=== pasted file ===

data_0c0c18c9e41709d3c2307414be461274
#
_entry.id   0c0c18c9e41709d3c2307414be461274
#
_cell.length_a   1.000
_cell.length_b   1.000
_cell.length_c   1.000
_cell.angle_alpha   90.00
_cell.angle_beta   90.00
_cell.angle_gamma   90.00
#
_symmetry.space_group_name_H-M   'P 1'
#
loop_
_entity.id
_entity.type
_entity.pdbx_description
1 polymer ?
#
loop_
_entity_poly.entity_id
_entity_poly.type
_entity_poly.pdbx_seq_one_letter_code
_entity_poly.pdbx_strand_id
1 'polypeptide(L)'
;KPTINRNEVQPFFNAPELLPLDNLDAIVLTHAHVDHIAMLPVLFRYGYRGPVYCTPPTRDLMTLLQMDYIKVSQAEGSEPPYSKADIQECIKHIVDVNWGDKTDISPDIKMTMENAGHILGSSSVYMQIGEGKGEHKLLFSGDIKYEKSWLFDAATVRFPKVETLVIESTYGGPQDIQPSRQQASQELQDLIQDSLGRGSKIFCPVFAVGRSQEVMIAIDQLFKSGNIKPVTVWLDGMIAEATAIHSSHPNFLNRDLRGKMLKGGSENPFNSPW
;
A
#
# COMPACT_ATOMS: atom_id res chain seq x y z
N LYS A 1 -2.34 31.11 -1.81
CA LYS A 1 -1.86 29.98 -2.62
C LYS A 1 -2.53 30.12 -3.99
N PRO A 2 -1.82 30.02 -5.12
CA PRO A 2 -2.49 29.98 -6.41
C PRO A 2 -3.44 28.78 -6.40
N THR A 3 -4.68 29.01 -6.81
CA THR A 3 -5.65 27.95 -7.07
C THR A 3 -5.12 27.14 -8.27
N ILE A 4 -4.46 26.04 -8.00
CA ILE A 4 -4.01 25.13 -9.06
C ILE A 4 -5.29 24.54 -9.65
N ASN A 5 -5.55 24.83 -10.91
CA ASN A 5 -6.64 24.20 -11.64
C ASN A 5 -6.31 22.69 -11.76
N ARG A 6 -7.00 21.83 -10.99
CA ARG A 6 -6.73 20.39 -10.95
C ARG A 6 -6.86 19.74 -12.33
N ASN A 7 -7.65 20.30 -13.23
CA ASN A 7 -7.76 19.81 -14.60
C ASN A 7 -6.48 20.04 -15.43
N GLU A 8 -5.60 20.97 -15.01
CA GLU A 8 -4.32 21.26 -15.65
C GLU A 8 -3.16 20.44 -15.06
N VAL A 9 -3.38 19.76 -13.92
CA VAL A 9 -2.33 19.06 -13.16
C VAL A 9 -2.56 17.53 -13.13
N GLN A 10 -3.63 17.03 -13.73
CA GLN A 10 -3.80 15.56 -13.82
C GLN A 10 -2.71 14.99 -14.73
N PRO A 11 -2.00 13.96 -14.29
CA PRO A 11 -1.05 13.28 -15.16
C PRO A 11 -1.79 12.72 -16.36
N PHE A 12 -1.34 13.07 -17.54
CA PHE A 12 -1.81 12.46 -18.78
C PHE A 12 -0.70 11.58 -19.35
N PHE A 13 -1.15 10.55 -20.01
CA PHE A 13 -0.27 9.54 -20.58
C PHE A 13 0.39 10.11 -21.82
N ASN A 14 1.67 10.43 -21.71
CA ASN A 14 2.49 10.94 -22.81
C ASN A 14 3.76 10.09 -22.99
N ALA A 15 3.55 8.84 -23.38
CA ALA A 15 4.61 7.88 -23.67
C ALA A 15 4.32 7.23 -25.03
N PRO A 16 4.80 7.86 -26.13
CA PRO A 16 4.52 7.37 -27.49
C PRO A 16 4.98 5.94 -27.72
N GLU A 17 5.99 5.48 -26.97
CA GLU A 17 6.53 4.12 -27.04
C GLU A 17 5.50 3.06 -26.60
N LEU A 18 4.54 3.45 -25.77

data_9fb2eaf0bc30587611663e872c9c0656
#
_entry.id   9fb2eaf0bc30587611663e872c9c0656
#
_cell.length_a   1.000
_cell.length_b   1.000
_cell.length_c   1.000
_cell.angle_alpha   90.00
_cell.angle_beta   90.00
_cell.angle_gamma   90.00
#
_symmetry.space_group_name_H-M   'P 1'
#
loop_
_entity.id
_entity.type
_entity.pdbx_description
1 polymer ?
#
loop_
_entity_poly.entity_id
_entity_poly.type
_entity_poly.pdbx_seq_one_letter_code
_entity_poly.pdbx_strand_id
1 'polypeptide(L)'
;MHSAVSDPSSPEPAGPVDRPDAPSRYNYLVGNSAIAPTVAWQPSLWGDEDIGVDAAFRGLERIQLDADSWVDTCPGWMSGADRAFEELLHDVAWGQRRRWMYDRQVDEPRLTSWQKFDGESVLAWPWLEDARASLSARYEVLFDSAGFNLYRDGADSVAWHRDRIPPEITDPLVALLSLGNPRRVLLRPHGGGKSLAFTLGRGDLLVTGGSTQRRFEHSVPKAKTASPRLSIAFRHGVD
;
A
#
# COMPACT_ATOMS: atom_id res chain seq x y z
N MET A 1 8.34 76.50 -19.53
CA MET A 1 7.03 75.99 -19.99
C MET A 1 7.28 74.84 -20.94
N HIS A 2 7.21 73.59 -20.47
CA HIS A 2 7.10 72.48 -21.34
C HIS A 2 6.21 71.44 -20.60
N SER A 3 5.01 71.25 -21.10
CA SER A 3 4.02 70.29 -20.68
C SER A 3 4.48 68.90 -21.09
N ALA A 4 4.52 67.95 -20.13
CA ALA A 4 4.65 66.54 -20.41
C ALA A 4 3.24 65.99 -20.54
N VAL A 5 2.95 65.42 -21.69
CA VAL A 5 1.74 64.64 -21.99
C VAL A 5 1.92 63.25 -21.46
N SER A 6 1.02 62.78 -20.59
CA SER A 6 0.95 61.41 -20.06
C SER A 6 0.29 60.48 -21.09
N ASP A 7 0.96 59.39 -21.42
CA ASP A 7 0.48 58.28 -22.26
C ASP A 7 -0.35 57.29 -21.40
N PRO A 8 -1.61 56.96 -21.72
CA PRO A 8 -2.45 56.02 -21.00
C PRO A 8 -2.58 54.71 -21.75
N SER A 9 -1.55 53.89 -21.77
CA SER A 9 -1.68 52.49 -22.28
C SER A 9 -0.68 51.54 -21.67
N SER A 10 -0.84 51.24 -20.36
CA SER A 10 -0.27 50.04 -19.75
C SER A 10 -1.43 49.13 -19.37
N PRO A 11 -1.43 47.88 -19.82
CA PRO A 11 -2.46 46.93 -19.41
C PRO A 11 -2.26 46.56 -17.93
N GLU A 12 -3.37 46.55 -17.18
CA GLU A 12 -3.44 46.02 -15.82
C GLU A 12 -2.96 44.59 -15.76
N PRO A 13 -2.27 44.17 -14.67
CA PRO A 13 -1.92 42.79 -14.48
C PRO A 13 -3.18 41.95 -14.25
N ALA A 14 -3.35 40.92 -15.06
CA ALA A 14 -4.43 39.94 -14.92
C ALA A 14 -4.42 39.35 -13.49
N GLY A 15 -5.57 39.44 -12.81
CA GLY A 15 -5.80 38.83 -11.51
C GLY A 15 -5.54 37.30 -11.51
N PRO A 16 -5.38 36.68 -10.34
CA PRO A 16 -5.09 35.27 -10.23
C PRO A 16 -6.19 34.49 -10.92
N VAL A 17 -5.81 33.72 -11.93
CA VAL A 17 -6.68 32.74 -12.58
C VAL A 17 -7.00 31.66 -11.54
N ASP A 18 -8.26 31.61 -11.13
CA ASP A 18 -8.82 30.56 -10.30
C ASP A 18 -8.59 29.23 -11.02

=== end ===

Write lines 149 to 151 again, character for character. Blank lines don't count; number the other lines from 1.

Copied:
N PRO A 13 -2.27 44.17 -14.67
CA PRO A 13 -1.92 42.79 -14.48
C PRO A 13 -3.18 41.95 -14.25